The consequences of panic buying

Elise Sanders, Columnist

Lately, it’s not been uncommon to see pictures of empty store shelves and people with cartloads of toilet paper and essentials on social media. These pictures reflect back the anxiety, despair and pandemonium of the new decade’s zeitgeist back at us. In addition, they serve as a catalyst for another pandemic: panic buying.

A few days ago, I was driving through West Seattle when I passed the local Trader Joe’s. There was a giant line outside the store, extending past the parking lot and onto the sidewalk. I have never seen anything like it. This is a reflection of what we see on social media; this is the reality that we are living in. However, we don’t associate one as a reaction to the other. Social media, the empty shelves and the long lines reinforce a misconception that everyone is stockpiling and panic buying, which causes more people to go out and buy more, thus increasing the incredibly high demand for them.

The majority of us shoppers are not stockpilers, nor are we hoarding essentials. Regardless, we are contributing to the increased demand for essentials. When we see pictures of empty shelves, people buying enough toilet paper to last a lifetime, headlines about people hoarding hand sanitizer and long lines outside of stores, we understandably assume a shortage of essentials is nigh. So, we take more trips to the grocery store and add a few more items to our basket or cart. It’s not so bad when a few people do this, but when millions upon millions do this, it leads to empty shelves, long lines and increased demand. 

The present demand for toilet paper, for example, is not a stable one; it will last for as long as the panic does. How long will that be? It could last for five weeks, or maybe a couple of months. It’s difficult to predict, and that is the issue companies and manufacturers are facing. They meet demand with something called just-in-time ordering, which means that they manufacture and ship out supplies in accordance with the demand. This helps them save money and prevent goods from piling up in inventory. Right now, the demand is astronomically high and out of sync with the supply. In order to meet demand, a toilet paper manufacturer would need to cut down more trees and spend money on more equipment. They are hesitant to do so because, as previously mentioned, this is not a stable demand. If the panic is over in five weeks, they would lose a vast sum of money. They aren’t going to take any risks, so the demand will continue to be higher than the supply.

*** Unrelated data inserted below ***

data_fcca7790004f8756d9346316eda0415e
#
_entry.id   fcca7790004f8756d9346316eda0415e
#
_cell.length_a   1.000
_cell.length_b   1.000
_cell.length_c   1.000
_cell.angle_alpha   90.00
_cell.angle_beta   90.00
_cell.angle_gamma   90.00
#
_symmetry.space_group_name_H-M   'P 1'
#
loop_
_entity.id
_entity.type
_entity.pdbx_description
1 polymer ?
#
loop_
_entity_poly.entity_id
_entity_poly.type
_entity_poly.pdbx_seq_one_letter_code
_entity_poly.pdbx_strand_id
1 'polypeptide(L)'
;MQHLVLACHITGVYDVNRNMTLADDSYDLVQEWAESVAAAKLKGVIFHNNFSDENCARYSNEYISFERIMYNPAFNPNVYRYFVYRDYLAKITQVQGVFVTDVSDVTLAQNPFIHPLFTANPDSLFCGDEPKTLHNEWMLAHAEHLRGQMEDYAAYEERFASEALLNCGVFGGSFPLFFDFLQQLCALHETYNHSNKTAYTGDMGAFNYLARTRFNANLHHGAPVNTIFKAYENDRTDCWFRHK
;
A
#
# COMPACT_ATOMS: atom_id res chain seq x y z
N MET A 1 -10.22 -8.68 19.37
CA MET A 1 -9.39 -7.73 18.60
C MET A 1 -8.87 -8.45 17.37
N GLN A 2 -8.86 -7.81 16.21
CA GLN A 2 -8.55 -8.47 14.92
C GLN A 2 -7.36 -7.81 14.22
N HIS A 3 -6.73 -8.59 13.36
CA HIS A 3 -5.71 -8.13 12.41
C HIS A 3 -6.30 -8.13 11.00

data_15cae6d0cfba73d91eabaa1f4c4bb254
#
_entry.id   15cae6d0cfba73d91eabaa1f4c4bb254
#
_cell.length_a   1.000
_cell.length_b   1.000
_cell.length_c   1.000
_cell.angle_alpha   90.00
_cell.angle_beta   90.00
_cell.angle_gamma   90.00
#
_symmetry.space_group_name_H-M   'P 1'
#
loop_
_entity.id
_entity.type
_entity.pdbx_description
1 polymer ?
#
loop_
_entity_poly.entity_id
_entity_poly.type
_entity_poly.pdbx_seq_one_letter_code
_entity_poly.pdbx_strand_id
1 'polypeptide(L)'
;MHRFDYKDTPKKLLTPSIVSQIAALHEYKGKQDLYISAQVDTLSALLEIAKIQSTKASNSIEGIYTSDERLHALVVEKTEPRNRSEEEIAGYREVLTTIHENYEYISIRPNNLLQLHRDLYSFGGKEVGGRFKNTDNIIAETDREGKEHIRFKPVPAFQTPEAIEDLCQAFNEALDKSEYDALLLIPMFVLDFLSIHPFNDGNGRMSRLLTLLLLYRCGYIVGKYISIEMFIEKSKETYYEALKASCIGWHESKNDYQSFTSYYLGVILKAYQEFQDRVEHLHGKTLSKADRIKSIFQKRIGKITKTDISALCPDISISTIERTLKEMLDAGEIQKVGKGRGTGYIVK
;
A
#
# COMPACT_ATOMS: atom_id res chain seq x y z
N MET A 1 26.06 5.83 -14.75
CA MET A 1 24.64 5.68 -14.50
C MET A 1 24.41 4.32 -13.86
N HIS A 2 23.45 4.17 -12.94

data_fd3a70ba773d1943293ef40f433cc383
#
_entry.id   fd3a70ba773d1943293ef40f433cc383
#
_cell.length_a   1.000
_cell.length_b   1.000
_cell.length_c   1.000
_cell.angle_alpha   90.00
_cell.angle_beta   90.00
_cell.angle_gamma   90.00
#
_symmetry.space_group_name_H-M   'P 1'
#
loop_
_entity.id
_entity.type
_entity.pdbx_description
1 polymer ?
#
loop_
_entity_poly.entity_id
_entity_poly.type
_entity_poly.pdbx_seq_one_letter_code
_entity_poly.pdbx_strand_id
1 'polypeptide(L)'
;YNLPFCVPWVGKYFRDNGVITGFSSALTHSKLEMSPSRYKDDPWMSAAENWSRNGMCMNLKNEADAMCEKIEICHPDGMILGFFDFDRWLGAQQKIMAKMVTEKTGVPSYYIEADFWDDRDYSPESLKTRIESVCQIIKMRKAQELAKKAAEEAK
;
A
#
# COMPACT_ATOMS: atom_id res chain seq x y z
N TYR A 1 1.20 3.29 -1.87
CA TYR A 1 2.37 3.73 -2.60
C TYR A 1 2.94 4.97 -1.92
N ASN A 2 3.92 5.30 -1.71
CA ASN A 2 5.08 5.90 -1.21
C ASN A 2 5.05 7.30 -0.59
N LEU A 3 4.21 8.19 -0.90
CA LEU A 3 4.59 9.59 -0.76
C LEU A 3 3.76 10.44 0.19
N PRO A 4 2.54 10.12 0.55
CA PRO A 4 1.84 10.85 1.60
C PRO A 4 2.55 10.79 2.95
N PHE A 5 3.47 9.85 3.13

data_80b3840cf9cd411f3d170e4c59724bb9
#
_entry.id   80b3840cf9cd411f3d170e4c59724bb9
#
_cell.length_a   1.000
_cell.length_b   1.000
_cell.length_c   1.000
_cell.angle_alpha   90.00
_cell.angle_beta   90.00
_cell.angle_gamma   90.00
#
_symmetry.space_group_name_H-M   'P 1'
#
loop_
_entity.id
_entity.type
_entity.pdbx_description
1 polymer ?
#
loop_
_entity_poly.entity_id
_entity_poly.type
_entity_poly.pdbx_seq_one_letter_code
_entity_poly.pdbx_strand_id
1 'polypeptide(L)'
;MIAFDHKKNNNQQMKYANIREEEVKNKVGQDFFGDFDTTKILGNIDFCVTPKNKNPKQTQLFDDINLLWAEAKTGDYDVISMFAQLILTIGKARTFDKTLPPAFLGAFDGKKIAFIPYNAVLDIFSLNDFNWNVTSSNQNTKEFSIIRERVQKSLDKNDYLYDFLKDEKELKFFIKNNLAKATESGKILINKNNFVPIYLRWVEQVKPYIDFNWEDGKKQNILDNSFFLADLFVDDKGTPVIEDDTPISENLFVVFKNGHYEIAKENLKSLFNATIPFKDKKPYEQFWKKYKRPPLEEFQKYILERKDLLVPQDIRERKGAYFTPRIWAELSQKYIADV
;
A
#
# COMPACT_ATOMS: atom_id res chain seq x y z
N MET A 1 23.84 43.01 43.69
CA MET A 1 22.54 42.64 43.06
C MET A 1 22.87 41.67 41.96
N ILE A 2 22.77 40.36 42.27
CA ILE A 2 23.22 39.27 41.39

Panic buying not only gives scarcity to essentials, it endangers grocery store employees who are needed now more than ever. Because of their close proximity to people, cashiers are very susceptible to COVID-19, and many of them are testing positive for it. People are taking more trips to the grocery store to get more supplies and any of them could be carrying COVID-19. The virus can survive on cardboard and plastic packaging which could infect an employee who has to handle these things daily. Even during a pandemic, people still need to eat and get supplies when they run out. If too many employees are quarantined as a result of contracting COVID-19, stores will be severely understaffed and won’t be able to meet with the present demand.

Panic buying is a beast that sustains itself. It begins with a minority of anxious shoppers until everyone is aware of its presence. Don’t take more trips to the grocery store than you need and wash your hands after handling packaging. Panic buying is an unstable and dangerous symptom of COVID-19 and its current grip on the economy and the world is merciless.